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Anticholinergics and cardiovascular safety

Two recent studies have raised concerns that the use of the anticholinergics ipratropium and tiotropium for COPD is associated with an increased risk of cardiovascular events. However, a large randomised controlled trial conducted over four years did not show an increase in cardiovascular risk when tiotropium was compared with placebo. The consensus is that tiotropium remains a safe and effective treatment for most patients with COPD.

Two studies showed an increased cardiovascular risk

The results of a large meta-analysis of randomised controlled trials suggests that ipratropium and tiotropium increase the risk of cardiovascular events in people with COPD compared with placebo, inhaled corticosteroids or beta-agonists.1 The use of anticholinergic agents for more than 30 days was associated with an increased risk of cardiovascular events (RR 1.58, 95% CI, 1.21 – 2.06). The limitations of this study include the mix of treatments in the control arm and the fact that differences in cardiovascular risk factors (e.g. diabetes, smoking history, use of statins) was not accounted for. None of the randomised controlled trials included in the meta-analysis were designed to investigate differences in cardiovascular outcomes.

A case control study, published around the same time, showed that ipratropium was associated with an increase in all cause mortality and cardiovascular deaths compared with reference treatment (no treatment or short-acting beta-agonist).2 The study can only show a possible association as there are a number of possible confounders. However, a well designed randomised controlled trial is required to investigate this association further. To date there have been no international or national recommendations to change the step one management of COPD, which is the use of a short-acting bronchodilator; either ipratropium or a beta-agonist.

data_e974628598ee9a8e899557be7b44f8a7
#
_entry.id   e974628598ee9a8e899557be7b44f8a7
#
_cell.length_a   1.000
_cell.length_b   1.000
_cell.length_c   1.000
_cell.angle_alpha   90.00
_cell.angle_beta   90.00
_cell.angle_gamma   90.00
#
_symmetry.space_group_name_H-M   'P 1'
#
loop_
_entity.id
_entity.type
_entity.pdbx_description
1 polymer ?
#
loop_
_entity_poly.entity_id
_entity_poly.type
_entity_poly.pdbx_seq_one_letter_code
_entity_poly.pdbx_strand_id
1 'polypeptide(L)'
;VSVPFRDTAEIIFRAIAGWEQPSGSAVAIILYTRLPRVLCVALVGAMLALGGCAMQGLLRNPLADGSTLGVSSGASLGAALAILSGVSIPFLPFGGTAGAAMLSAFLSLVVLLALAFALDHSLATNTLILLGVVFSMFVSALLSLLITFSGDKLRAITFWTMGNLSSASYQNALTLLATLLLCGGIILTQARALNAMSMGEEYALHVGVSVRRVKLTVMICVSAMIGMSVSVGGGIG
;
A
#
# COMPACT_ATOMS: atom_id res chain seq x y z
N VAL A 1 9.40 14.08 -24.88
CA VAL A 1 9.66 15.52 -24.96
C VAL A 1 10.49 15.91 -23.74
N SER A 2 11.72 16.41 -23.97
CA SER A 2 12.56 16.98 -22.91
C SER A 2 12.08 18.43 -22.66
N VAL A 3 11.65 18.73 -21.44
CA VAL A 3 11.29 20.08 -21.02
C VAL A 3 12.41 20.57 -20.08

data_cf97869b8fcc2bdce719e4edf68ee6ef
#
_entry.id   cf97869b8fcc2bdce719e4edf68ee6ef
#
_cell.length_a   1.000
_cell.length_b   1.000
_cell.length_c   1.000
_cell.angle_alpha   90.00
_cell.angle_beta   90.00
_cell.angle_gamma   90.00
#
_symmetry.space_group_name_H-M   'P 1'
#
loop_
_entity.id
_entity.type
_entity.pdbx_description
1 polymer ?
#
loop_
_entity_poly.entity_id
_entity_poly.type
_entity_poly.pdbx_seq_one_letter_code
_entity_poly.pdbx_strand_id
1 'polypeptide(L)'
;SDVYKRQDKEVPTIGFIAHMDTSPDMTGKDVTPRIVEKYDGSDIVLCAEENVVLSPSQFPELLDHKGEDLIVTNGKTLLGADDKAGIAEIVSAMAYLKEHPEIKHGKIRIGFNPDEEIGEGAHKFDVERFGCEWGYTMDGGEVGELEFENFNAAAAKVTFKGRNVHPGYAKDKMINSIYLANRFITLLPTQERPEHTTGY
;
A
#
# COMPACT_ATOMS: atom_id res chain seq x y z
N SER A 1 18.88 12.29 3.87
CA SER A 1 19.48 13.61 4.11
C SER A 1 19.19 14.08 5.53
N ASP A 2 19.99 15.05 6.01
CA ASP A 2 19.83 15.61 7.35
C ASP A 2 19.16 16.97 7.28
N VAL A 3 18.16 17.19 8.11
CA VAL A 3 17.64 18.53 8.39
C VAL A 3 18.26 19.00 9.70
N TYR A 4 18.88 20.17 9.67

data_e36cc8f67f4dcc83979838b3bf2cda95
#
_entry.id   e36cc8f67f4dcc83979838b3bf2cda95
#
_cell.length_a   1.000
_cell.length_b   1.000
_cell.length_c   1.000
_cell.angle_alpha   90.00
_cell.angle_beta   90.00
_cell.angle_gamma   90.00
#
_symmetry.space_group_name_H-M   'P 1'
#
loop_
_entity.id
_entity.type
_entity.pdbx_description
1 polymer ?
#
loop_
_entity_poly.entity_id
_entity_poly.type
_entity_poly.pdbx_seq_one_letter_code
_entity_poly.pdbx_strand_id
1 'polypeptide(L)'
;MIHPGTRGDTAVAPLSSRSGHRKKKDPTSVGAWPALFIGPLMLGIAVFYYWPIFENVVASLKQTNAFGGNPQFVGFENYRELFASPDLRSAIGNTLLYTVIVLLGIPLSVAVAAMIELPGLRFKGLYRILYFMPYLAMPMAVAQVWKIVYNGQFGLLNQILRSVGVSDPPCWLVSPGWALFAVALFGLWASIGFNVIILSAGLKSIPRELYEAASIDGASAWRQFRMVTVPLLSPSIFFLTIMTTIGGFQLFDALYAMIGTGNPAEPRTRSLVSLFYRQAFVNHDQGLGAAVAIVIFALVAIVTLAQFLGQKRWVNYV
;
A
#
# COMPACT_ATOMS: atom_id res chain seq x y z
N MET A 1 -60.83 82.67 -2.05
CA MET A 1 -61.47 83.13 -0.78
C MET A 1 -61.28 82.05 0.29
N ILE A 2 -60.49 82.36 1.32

A large long term trial showed no increased risk

The latest study (UPLIFT) was a randomised controlled trial which investigated almost 6000 patients given either tiotropium or placebo and then followed over four years.3 No significant differences in all cause mortality, myocardial infarction or stroke were found between the groups. The results of the UPLIFT study may provide reassurance of the cardiovascular safety of tiotropium.

Neither Medsafe or the Asthma and Respiratory Foundation are currently recommending any significant changes to practice in response to these study results. However, it is suggested that patients with ischaemic heart disease and unstable angina should have their anticholinergic treatment reviewed as they are already at very high risk of a cardiovascular event.4

Tiotropium is associated with fewer COPD exacerbations but does not slow decline in lung function

The UPLIFT study also looked at COPD exacerbations and the rate of decline in FEV1 compared with placebo. Patients treated with tiotropium experienced fewer exacerbations of symptoms than those on placebo (RR 0.86, 95%CI 0.81 – 0.91). However, over the four year study period, there was no difference in the rate of decline in FEV1 between the tiotropium and placebo groups. Smoking cessation remains the only intervention that can slow the rate of decline in lung function.


  1. Todd A et al. Risk of death associated with medications for recently diagnosed chronic obstructive pulmonary disease. Ann Intern Med 2008; 149:380-90
  2. Sonal S et al. Inhaled anticholinergics and risks of major adverse cardiovascular events in patients with chronic obstructive pulmonary disease: A systematic review and meta-analysis. JAMA 2008; 300(12):1439-50
  3. Tashkin DP et al. A 4-year trial of tiotropium in chronic obstructive pulmonary disease. N Engl J Med. 2008;359(15):1543-54.
  4. Most COPD patients OK on inhaler. New Zealand Doctor. 22 October 2008:17